So, how do we break through the psychological barriers that stop leaders assimilating knowledge from current experience to use as justification against the need to know more?

It’s a bit like diagnosing a fault in a car. When the basic mechanics and relationships between the various parts is understood, the driver’s approach toward the driving and maintenance of the vehicle is more likely to change than it is in the case of a driver who cannot comprehend cause and effect throughout the system (including their own attitude and behaviour).

The driver might notice certain quirks of the car – i.e. it won’t start when cold – but if they knew about the viscosity of oil and the drop in capacitance in a battery in lower temperatures, they wouldn’t have to talk in loose terms about the issues, and they could be much more effective in addressing problems.

It’s like that with people – if we can talk about dopamine and the triggers related to its presence (tangible, evidence-based science), we don’t have to talk about ‘motivation’ and ‘engagement’ as if those words in and of themselves are enough to inform corrective action.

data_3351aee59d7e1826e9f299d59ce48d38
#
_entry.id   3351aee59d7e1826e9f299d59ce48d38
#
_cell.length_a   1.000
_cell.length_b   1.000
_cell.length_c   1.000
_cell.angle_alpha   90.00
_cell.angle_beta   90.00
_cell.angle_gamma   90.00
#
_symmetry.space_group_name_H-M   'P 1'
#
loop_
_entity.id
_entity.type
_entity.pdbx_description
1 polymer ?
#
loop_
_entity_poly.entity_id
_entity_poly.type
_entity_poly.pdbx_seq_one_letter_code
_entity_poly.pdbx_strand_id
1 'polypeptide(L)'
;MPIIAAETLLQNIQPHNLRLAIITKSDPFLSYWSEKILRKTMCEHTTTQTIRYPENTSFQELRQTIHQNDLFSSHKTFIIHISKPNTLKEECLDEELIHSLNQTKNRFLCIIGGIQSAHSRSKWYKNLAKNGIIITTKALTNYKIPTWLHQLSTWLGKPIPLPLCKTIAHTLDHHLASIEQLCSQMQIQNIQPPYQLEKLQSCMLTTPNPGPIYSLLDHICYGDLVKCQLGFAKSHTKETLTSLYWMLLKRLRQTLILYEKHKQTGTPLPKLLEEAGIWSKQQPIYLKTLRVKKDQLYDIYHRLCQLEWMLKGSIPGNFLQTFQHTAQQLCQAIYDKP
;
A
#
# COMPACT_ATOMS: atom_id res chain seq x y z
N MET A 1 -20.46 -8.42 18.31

So, let’s unpack the car analogy a little.

If a person drives fast and erratically, it might be for any number of reasons. They might be a young man aiming to impress and attract a mate (peacocking), or, the driver might be insecure in themselves and therefore lacking confidence behind the wheel, leading to an inner narrative that reinforces their inadequacy, which manifests in them trying to get the journey – any journey – over as quickly as possible.

Driving whilst fearful/panicking, in response to a low self-concept, can lead to different parts of the brain engaging and reducing the energy available for the parts required to drive well, and diverting glucose energy away from the pre-frontal cortex and executive function, leading to a lower level of awareness and a failure to indicate at roundabouts or perform the mirror-signal manoeuvre.

This is because mirrors and other drivers don’t feature in the mind of someone acting from a position of insecurity/fear.

Now, if that person is one of your drivers (i.e. is in charge of company equipment that has to perform a task as part of a process, like a lathe operator in a factory or computer operator in an office) and your focus is on fuel efficiency, tyre-wear rates, and the amount of brake pads you get through each year (i.e. KPIs), do you address the design of the metaphorical wheels, tyres, engine or fuel?

Do you look at the route the vehicle has to follow? Do you provide the driver a new set of tools to analyse the route or change the tyres and brake pads faster?